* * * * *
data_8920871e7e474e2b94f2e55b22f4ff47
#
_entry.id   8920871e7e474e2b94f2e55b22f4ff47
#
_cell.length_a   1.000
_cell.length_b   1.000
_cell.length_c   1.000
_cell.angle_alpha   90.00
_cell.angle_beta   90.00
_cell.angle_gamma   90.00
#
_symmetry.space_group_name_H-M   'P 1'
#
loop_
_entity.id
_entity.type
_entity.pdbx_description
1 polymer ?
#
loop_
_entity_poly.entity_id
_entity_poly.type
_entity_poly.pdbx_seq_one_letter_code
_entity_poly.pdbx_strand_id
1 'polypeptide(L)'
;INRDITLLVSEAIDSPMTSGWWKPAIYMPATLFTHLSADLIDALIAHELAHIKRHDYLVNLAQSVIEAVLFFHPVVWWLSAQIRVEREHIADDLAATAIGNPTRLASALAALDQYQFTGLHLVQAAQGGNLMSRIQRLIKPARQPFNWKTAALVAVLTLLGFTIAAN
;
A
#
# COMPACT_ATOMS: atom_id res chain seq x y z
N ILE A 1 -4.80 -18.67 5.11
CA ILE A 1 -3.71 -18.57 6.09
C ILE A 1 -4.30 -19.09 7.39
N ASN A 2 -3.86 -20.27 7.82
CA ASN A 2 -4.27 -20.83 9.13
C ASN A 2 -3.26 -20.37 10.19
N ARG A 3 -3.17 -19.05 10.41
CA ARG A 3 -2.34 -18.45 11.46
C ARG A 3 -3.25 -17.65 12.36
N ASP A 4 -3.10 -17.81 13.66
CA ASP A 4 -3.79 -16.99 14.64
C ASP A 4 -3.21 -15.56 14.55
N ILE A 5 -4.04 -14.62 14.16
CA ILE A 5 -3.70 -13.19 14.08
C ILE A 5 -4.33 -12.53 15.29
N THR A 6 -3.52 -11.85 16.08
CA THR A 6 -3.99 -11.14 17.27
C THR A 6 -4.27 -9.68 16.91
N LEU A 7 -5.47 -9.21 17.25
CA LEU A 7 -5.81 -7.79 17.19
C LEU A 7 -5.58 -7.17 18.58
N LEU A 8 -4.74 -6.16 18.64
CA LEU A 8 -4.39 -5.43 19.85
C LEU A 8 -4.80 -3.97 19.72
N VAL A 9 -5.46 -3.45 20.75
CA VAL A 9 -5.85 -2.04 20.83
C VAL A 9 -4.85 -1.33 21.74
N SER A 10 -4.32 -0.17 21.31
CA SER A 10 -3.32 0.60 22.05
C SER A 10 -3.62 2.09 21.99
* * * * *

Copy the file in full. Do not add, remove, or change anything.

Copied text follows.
data_8920871e7e474e2b94f2e55b22f4ff47
#
_entry.id   8920871e7e474e2b94f2e55b22f4ff47
#
_cell.length_a   1.000
_cell.length_b   1.000
_cell.length_c   1.000
_cell.angle_alpha   90.00
_cell.angle_beta   90.00
_cell.angle_gamma   90.00
#
_symmetry.space_group_name_H-M   'P 1'
#
loop_
_entity.id
_entity.type
_entity.pdbx_description
1 polymer ?
#
loop_
_entity_poly.entity_id
_entity_poly.type
_entity_poly.pdbx_seq_one_letter_code
_entity_poly.pdbx_strand_id
1 'polypeptide(L)'
;INRDITLLVSEAIDSPMTSGWWKPAIYMPATLFTHLSADLIDALIAHELAHIKRHDYLVNLAQSVIEAVLFFHPVVWWLSAQIRVEREHIADDLAATAIGNPTRLASALAALDQYQFTGLHLVQAAQGGNLMSRIQRLIKPARQPFNWKTAALVAVLTLLGFTIAAN
;
A
#
# COMPACT_ATOMS: atom_id res chain seq x y z
N ILE A 1 -4.80 -18.67 5.11
CA ILE A 1 -3.71 -18.57 6.09
C ILE A 1 -4.30 -19.09 7.39
N ASN A 2 -3.86 -20.27 7.82
CA ASN A 2 -4.27 -20.83 9.13
C ASN A 2 -3.26 -20.37 10.19
N ARG A 3 -3.17 -19.05 10.41
CA ARG A 3 -2.34 -18.45 11.46
C ARG A 3 -3.25 -17.65 12.36
N ASP A 4 -3.10 -17.81 13.66
CA ASP A 4 -3.79 -16.99 14.64
C ASP A 4 -3.21 -15.56 14.55
N ILE A 5 -4.04 -14.62 14.16
CA ILE A 5 -3.70 -13.19 14.08
C ILE A 5 -4.33 -12.53 15.29
N THR A 6 -3.52 -11.85 16.08
CA THR A 6 -3.99 -11.14 17.27
C THR A 6 -4.27 -9.68 16.91
N LEU A 7 -5.47 -9.21 17.25
CA LEU A 7 -5.81 -7.79 17.19
C LEU A 7 -5.58 -7.17 18.58
N LEU A 8 -4.74 -6.16 18.64
CA LEU A 8 -4.39 -5.43 19.85
C LEU A 8 -4.80 -3.97 19.72
N VAL A 9 -5.46 -3.45 20.75
CA VAL A 9 -5.85 -2.04 20.83
C VAL A 9 -4.85 -1.33 21.74
N SER A 10 -4.32 -0.17 21.31
CA SER A 10 -3.32 0.60 22.05
C SER A 10 -3.62 2.09 21.99